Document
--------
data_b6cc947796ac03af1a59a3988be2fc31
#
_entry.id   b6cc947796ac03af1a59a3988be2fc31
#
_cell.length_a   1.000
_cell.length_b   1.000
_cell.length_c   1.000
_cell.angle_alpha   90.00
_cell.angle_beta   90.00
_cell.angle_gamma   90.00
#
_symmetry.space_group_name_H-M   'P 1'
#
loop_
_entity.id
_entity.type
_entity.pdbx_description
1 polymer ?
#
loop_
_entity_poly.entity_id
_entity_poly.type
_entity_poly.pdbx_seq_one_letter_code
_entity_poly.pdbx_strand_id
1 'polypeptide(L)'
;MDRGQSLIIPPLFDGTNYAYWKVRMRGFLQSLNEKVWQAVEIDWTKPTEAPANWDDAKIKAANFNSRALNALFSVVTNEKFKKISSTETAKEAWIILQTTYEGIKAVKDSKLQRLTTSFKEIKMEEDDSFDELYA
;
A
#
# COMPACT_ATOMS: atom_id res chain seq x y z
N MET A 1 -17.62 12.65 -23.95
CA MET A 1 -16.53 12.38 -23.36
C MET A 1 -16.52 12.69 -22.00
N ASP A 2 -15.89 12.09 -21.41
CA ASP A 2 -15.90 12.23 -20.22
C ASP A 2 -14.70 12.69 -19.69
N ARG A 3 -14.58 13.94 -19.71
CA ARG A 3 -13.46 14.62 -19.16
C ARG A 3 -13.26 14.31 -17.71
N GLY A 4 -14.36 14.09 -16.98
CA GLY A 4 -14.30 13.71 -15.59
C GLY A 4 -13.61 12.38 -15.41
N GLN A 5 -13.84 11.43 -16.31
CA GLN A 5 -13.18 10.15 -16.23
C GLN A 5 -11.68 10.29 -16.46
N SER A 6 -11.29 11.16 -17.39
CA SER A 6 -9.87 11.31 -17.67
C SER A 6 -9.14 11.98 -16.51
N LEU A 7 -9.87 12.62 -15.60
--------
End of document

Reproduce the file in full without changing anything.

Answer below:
data_b6cc947796ac03af1a59a3988be2fc31
#
_entry.id   b6cc947796ac03af1a59a3988be2fc31
#
_cell.length_a   1.000
_cell.length_b   1.000
_cell.length_c   1.000
_cell.angle_alpha   90.00
_cell.angle_beta   90.00
_cell.angle_gamma   90.00
#
_symmetry.space_group_name_H-M   'P 1'
#
loop_
_entity.id
_entity.type
_entity.pdbx_description
1 polymer ?
#
loop_
_entity_poly.entity_id
_entity_poly.type
_entity_poly.pdbx_seq_one_letter_code
_entity_poly.pdbx_strand_id
1 'polypeptide(L)'
;MDRGQSLIIPPLFDGTNYAYWKVRMRGFLQSLNEKVWQAVEIDWTKPTEAPANWDDAKIKAANFNSRALNALFSVVTNEKFKKISSTETAKEAWIILQTTYEGIKAVKDSKLQRLTTSFKEIKMEEDDSFDELYA
;
A
#
# COMPACT_ATOMS: atom_id res chain seq x y z
N MET A 1 -17.62 12.65 -23.95
CA MET A 1 -16.53 12.38 -23.36
C MET A 1 -16.52 12.69 -22.00
N ASP A 2 -15.89 12.09 -21.41
CA ASP A 2 -15.90 12.23 -20.22
C ASP A 2 -14.70 12.69 -19.69
N ARG A 3 -14.58 13.94 -19.71
CA ARG A 3 -13.46 14.62 -19.16
C ARG A 3 -13.26 14.31 -17.71
N GLY A 4 -14.36 14.09 -16.98
CA GLY A 4 -14.30 13.71 -15.59
C GLY A 4 -13.61 12.38 -15.41
N GLN A 5 -13.84 11.43 -16.31
CA GLN A 5 -13.18 10.15 -16.23
C GLN A 5 -11.68 10.29 -16.46
N SER A 6 -11.29 11.16 -17.39
CA SER A 6 -9.87 11.31 -17.67
C SER A 6 -9.14 11.98 -16.51
N LEU A 7 -9.87 12.62 -15.60